Touching harmony; reflecting the pathless way

Earlier this year, in my Spring essay, I wrote about essential benefits of simple, quiet, penetrating touch that originated in Anpuku, the Hara-to-Hara communication espoused by the early masters as the basis of Shiatsu. The roots of this were traced to the natural body-mind wisdom of the Tao and the practical, experiential philosophy of Zen.

Further, the deep healing potential of of this way of touch was confirmed, we saw,  when scientific investigation of the autonomic nervous system clearly showed that the para-sympathetic phase restores optimal conditions for organ function and general metabolism. This occurs when conditions of safety and calm are recognised through the senses.

Finding a way to the “Gate of Origin” – coming home, the breathing changes.

In treatment through touch, respectful sensitive contact, offered in an intimate, tranquil atmosphere, effectively provides the conditions best suited to this deep autonomous path of recovery. It is like feeling welcomed, coming home to ourselves by that “original gate” through which we can also set out afresh when the time is right. Whether this is within or beyond the medical domain is an open question, but there is no reason why subtle perceptions and techniques derived from medical knowledge should not be brought into the practices as appropriate. Even so, accepting the world as it is and “non-interference” form the basis of a harmonious life, one lived in accord with the Tao. From there we can develop the sensitivity and spontaneity that allows us to adapt. When conditions appear to present obstruction, difficulty and pain we do not need to diverge from Nature’s way, but to perceive it with more clarity.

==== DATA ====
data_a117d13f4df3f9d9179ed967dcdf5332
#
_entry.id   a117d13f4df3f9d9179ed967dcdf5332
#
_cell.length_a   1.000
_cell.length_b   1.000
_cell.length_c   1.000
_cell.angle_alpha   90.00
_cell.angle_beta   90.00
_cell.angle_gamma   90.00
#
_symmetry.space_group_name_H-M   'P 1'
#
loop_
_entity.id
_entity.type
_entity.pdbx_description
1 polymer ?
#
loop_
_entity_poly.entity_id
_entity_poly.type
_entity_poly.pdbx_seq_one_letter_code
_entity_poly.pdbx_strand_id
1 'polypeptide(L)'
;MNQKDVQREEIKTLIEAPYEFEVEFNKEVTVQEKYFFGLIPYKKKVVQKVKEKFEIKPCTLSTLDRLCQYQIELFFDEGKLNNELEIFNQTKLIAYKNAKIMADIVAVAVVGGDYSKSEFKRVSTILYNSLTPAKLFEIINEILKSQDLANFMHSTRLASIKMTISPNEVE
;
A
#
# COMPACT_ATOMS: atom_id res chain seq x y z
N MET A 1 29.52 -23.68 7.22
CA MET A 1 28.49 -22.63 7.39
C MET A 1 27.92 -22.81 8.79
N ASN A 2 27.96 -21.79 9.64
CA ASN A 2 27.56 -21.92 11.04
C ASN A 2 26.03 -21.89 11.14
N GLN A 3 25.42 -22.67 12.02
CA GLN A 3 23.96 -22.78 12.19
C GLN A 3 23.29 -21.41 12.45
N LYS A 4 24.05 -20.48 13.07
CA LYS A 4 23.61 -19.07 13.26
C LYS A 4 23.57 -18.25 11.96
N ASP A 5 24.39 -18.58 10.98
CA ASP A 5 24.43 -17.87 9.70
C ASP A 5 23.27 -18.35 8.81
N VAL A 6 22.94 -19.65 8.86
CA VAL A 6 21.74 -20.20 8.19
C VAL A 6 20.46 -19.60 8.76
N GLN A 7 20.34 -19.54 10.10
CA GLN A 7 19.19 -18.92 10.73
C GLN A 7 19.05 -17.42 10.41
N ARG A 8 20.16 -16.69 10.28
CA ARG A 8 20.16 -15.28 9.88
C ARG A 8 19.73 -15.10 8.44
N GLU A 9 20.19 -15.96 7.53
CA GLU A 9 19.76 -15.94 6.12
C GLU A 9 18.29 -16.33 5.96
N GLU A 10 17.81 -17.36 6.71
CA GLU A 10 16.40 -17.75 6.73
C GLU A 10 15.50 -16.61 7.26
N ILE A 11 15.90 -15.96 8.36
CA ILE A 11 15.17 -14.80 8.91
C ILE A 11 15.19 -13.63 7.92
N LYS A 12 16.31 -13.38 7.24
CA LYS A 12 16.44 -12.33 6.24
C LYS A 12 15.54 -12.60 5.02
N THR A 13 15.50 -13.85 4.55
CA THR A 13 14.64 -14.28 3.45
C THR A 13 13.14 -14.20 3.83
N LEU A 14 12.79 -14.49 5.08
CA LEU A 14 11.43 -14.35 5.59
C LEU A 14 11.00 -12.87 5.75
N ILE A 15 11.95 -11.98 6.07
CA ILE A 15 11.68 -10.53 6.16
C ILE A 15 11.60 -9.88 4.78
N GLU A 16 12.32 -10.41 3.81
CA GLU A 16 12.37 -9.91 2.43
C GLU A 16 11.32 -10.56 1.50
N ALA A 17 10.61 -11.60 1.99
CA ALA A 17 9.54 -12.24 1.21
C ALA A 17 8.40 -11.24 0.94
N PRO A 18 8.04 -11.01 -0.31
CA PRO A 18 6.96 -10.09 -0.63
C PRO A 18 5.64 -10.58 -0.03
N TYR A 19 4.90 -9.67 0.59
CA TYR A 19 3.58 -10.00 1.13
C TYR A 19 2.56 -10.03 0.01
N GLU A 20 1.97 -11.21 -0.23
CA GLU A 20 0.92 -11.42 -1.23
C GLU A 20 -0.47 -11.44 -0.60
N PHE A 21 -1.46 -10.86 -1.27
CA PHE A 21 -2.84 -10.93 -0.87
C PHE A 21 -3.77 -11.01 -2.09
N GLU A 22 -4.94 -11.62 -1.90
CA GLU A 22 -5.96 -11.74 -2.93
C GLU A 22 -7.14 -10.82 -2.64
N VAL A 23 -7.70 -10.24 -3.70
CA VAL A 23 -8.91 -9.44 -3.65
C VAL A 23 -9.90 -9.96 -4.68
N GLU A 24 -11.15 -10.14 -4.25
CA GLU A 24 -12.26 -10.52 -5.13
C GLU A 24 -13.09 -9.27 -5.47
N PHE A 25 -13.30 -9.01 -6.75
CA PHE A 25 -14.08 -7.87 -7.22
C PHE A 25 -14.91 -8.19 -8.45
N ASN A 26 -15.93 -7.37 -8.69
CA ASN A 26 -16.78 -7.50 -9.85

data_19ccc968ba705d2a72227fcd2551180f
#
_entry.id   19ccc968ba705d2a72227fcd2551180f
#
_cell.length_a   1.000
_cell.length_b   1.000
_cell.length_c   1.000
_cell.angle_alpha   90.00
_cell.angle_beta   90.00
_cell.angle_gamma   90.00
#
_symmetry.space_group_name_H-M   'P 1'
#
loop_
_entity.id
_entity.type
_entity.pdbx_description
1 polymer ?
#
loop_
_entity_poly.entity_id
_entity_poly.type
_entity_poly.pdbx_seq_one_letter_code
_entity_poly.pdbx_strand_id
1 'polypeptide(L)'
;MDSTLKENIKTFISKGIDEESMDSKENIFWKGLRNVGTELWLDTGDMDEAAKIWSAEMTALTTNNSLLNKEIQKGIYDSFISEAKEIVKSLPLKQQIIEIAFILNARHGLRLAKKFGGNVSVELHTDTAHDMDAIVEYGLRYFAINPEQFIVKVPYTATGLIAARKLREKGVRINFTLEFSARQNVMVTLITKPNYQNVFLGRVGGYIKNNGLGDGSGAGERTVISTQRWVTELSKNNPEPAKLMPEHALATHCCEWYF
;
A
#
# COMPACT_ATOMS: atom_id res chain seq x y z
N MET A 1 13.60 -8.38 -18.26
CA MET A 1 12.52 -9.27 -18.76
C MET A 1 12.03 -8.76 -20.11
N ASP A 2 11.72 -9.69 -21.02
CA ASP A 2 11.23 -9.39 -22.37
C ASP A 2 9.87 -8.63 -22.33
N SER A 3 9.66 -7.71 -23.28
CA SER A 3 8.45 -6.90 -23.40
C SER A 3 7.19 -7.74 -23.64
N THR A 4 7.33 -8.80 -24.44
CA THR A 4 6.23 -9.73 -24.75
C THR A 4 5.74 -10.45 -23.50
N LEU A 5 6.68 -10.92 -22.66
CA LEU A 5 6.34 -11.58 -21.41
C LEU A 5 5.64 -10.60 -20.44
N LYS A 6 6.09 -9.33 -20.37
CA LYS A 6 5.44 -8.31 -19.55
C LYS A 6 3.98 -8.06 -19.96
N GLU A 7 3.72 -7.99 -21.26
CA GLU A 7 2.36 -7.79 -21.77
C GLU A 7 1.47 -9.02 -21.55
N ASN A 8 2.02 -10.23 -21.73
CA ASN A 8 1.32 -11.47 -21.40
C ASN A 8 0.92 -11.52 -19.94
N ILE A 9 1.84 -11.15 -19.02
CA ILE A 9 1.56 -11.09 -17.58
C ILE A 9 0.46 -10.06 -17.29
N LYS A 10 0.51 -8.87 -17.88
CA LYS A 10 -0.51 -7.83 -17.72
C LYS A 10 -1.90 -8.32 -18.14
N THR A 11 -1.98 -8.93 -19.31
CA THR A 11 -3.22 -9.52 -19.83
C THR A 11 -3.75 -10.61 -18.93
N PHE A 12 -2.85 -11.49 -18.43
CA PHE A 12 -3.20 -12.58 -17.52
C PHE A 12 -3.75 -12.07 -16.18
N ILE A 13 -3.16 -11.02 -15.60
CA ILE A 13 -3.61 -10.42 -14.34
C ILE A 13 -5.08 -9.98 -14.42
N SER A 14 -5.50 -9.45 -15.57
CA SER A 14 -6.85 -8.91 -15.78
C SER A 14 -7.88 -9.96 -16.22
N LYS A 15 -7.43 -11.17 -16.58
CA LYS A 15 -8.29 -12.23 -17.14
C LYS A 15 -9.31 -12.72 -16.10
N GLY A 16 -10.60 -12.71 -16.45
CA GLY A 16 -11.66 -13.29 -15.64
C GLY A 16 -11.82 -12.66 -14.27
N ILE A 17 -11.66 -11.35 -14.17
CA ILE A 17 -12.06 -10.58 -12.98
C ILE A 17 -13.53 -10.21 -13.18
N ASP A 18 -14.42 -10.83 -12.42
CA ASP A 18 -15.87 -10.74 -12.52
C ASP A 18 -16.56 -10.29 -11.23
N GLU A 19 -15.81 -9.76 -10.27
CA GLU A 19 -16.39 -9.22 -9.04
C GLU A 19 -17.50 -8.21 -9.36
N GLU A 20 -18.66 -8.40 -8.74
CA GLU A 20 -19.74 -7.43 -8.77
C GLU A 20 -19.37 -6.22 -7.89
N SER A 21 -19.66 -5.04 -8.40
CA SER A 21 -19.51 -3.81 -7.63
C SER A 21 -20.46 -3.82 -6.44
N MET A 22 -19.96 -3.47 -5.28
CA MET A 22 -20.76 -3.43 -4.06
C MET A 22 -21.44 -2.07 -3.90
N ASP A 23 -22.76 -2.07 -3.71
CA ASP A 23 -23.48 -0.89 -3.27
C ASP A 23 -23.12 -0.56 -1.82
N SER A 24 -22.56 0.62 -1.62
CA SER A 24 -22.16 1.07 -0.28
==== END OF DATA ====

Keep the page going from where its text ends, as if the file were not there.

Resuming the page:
So begins the never-ending journey of conscious daily practice, which can include, if we so desire, the particular practices of body-movement harmony developed within Japanese Ki Culture and other artistic traditions of the East. Such disciplines support us in connecting hand, heart and Hara in sensitive, and globally responsive, spontaneous action.

Following movement ….

Let’s be clear.  Global touch can manifest effortlessly only through conscious practice.  The centre becomes established and the “ten directions” become available for us to explore in due measure.  Just as rising and sinking down, advancing and retreating, turning to left and right, issuing, withdrawing, pressing and releasing, grasping and letting go, etc. are integral to classical Taiji  forms, and spontaneously realised in such arts as….

accompanying someone

say, Aikido and caligraphy, a corresponding practice is essential for inner connectedness and nuanced touch in the healing arts.

The way of harmony is found by following others without losing one’s own centre.

It is impossible to expand here on the various versions of the path, but it doesn’t matter. “The Tao is aimless, therefore it nourishes all things”.

…. finding a way.

Seiki is a context where we can practice touching harmony for our common development in this extraordinary spirit of “nothing special”.

In Shiatsu we have often learned a particular version of “finger pressure therapy”, to apply pressure by bringing weight forward, leaning from the Hara, projecting Ki and so on,  perhaps following also a certain pattern or diagnostic method.

Whether we call it Zen Shiatsu or some other name is not important. If we really want to follow the open way we are called on to abandon our fixed position. We have no weight that can be brought forward, no Hara from which to move, and no Ki that can be sent.

In the words of a Zen poem, “The wild geese do not intend to cast their reflection; the water has no mind to receive their image”.